Tokyo, one of the “hottest destinations” of Japan, unique city, hard to describe until you live it firsthand: you hate it or you love it, there is no middle ground. Many attractions, places to see, hundreds of things to do. Where to start if you have only a few days to spare? From here…
1 – Imperial Palace
The Imperial Palace is the home of the Emperor of Japan. The present building of the Imperial Palace was built in 1888 on the ashes of the former palace, destroyed by fire in 1873.
Opposite the main entrance is the famous bridge Nijubashi and around the Palace are the famous imperial gardens.
2 – Meiji Jingu
The best place to find the union of nature, tradition and religion is Shinto shrine Meiji. Located around Harajuku Station, is the sanctuary where they honor the Emperor Meiji and his consort, the building dates back to 1920.
The areas of the garden of the shrine are covered with evergreen stems of over 100,000 trees donated by the Japanese people on the occasion of the burial of Emperor Meiji and piantanti individually hand and the forest that has been created in almost a century now covers more than 700,000 square meters.
At the entrance of the temple, is a feature of the collection barrels of sake, drink often used in religious ceremonies, the result of donations from various Japanese prefectures at the shrine?
3 – The Kiyosumi gardens
The Japanese people have a strong relationship with nature and its changes due to the passing of the seasons. To grasp this spirit is definitely a must stop in at least one of the countless gardens and parks, Japanese style and not that Tokyo offers, such as Kiyosumi gardens , in “circular” style which also include a beautiful pond. The garden features a wide variety of plants that guarantee a bloom throughout the year, from January to December.
4 – Sumida Hokusai Museum
The Sumida district, Tokyo, recently dedicated an entire museum world renowned artist Katsushika Hokusai, in the Sumida neighborhood where he was born. In addition to preserving his paintings and woodcuts style ukiyo-e , as “The Great Wave at Kanagawa” and “Red Fuji (Clear day with south wind)” from the series Thirty-Six Views of Mount Fuji , the museum He tells the artist’s personal history, his life in the Sumida neighborhood and how he showed the city, then called Edo, between 1760 and 1849.
5 – Technology
The technology is the embodiment of the spirit of innovation that the Japanese people have embraced without fear since the end of World War II. The symbols of Japanese technology are everywhere in the city of Tokyo, especially in the rail network with speed trains Shinkansen or futuristic monorail Yurikamome that connects the city with the artificial island of Odaiba in Tokyo Bay. On the island of Odaiba we have recommended the Miraikan – National Museum of Emerging Science and Innovation – where are detailed the latest trends in science and even robotics.
6 – Shibuya District
Shibuya, dynamic heart of the district of pop youth culture and home to many entertainment venues and bars, welcomes visitors as they exit the station by the statue of Hachiko, the Akita dog breed known. The story of Hachiko is a story of loyalty: every day left home and went to wait for his master’s return from work to Shibuya Station. Even after the death of the master Hachiko continued to go to the station, behavior that made her famous history, which have also drawn international novels and blockbuster films. The statue of Hachiko is now the meeting point par excellence and you can see many people waiting for friends or colleagues in that area.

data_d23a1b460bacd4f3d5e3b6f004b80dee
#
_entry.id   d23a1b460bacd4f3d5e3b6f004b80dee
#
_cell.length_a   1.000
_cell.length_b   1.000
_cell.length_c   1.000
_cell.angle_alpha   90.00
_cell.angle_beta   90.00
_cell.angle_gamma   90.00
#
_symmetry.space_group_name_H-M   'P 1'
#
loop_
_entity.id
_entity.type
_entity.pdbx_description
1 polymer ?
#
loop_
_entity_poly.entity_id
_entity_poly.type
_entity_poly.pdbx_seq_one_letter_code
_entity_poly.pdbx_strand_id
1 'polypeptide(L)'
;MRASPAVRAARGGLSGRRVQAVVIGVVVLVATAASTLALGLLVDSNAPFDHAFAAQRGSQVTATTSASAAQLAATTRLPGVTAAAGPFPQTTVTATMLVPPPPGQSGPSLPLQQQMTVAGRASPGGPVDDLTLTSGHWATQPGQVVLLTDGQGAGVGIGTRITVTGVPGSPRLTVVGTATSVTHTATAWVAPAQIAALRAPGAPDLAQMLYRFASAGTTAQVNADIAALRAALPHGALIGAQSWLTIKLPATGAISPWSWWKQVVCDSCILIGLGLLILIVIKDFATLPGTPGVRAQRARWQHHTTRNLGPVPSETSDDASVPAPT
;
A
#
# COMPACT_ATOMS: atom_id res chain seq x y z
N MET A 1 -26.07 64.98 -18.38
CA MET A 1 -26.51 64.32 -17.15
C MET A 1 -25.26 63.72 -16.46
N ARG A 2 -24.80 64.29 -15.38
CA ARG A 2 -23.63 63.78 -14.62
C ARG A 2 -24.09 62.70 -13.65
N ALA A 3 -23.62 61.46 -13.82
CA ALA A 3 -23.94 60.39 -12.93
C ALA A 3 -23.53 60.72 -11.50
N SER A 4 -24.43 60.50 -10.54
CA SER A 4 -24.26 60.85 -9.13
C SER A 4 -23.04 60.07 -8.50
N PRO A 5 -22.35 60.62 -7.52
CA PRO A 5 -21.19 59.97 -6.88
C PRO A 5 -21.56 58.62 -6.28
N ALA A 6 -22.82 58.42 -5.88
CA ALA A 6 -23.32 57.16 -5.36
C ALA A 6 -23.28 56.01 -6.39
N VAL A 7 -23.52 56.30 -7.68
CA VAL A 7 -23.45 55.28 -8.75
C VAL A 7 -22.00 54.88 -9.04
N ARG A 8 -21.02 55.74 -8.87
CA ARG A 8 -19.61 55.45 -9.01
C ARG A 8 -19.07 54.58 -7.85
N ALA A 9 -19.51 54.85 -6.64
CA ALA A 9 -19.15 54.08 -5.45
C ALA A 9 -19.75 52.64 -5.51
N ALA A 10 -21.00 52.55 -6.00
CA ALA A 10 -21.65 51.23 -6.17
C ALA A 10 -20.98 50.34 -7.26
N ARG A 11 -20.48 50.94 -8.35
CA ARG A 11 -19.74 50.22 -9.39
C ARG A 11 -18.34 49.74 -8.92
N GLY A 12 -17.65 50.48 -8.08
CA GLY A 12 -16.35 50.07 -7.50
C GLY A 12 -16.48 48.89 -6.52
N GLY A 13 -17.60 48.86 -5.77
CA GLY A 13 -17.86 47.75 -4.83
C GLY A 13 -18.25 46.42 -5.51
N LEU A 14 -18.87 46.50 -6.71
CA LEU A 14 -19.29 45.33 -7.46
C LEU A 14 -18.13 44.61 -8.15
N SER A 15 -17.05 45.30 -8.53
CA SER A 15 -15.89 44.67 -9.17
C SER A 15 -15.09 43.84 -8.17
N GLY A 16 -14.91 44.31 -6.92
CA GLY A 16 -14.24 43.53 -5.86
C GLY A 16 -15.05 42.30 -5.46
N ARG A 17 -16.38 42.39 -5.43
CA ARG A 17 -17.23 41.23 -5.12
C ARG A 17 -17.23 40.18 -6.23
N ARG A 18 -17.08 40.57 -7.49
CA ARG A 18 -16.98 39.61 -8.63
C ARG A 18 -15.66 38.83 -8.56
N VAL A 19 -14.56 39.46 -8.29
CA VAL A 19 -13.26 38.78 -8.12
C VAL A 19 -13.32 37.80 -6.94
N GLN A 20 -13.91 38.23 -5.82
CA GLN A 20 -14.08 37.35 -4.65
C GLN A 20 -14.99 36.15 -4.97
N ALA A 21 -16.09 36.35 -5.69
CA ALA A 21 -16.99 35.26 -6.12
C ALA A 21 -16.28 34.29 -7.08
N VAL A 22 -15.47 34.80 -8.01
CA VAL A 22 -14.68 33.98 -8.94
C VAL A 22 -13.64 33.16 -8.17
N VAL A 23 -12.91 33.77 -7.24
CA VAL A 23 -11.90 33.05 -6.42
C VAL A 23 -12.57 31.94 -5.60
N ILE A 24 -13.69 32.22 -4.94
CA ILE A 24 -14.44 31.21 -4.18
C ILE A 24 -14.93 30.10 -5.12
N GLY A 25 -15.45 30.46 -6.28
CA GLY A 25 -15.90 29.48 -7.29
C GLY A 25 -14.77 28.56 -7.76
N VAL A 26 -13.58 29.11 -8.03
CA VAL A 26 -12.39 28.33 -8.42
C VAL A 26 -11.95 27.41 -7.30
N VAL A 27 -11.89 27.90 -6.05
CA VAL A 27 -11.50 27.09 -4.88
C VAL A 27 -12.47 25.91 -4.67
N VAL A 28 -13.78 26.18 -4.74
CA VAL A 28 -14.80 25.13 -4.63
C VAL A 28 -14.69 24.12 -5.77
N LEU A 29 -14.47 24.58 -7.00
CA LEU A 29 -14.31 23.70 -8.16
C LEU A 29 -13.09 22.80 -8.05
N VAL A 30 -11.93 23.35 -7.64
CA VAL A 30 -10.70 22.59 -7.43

It seems strange, but one of the main attractions of the district Shibuya is a crossroads. This is not a common junction but the famous scramble crossing, one of the pedestrian crossings cross the most famous in the world, which can be traversed simultaneously by thousands of pedestrians at every green light.
7 – Shinjuku District
During a trip to Japan definitely not to be missed is the neighborhood of Shinjuku, home of the Tokyo Metropolitan Government Building, which offers a free on the 45th floor roof terrace. Do not miss also the vibrant entertainment districts, the Kabuki-cho, called “neighborhood that never sleeps”, and Golden-Gai, born after World War II and dotted with small bars.
Also in Shinjuku, not to miss the sculpture LOVE American artist Robert Indiana!
8 – Public toilets – Atami-yu
It is customary in Japan end the day with a relaxing hot bath to eliminate stress, within the walls of their own home or in one of several public baths (feel) of the city.
In Tokyo, there is a particular public bath, very popular between the Japanese, where in addition to a good bathroom you can admire Mount Fuji … without leaving the center of Tokyo! It is the feel Atami-yu in the Iidabashi neighborhood, inside which lies murals with views of Mount Fuji.
9 – Cruise the waterways
To see the capital of Japan from another point of view you can take advantage of the many cruise services on the waterways. The most famous taking place in the Bay Tokyo, to admire the Rainbow Bridge, and on the Sumida River . It covers the latter interesting cruise that connects the past and the future, starting from the historic Asakusa district and arrival at the futuristic Odaiba Island.
10 – Learn to make sushi
The Japanese cuisine is becoming increasingly popular with peoples and what better time could there be to learn directly how to cook their favorite dishes if not a trip to Tokyo?
Constitutionalism for this purpose the courses sushi making the Tsukiji Tokyo Sushi Academy or the traditional Japanese cooking classes organized by Chagohan Tokyo to Asakusa for a truly unforgettable experience.